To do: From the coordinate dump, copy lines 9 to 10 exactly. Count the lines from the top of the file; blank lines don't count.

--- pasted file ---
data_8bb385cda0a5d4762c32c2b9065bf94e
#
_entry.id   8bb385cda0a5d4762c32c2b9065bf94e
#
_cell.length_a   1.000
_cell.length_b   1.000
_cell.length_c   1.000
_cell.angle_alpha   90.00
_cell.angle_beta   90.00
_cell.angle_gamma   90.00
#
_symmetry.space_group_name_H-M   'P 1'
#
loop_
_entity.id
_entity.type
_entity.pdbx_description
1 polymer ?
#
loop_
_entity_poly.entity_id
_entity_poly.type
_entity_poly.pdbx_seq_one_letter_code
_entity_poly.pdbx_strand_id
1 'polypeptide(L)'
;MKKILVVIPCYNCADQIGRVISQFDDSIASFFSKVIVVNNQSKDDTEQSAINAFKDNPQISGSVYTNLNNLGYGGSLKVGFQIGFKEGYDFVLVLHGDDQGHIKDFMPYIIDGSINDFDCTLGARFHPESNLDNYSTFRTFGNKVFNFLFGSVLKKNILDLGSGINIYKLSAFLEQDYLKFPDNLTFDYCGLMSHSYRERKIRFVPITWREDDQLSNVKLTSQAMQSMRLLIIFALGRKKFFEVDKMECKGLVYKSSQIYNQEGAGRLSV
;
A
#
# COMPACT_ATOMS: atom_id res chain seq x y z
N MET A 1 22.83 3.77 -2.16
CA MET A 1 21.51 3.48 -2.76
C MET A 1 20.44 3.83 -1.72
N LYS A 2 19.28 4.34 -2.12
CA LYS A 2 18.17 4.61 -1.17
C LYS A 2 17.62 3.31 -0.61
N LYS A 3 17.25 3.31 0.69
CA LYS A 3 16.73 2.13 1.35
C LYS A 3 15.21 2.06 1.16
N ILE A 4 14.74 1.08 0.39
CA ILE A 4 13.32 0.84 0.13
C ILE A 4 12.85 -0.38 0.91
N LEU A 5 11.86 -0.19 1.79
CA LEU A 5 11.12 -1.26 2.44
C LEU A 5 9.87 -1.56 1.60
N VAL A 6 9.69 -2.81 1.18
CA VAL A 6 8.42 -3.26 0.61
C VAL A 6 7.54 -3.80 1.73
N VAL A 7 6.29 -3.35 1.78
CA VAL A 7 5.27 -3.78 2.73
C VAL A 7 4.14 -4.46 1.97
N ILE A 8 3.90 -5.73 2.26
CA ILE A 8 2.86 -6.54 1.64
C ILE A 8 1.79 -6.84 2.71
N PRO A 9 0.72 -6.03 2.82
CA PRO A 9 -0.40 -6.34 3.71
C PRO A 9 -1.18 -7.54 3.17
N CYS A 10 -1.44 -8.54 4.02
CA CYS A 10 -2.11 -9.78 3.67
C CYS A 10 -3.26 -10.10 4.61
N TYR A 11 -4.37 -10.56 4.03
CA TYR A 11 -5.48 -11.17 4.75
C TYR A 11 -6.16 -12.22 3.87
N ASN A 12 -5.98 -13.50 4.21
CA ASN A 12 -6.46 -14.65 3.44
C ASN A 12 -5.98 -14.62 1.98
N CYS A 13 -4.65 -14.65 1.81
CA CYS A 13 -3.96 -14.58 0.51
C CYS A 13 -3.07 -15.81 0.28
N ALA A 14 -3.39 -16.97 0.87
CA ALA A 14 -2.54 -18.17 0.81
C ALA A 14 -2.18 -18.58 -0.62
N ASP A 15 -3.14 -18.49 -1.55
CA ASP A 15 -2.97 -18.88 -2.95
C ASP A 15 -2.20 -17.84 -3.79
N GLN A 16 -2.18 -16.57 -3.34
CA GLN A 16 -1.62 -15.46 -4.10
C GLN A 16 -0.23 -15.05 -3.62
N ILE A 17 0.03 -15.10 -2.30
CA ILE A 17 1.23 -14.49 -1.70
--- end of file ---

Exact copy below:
_cell.angle_beta   90.00
_cell.angle_gamma   90.00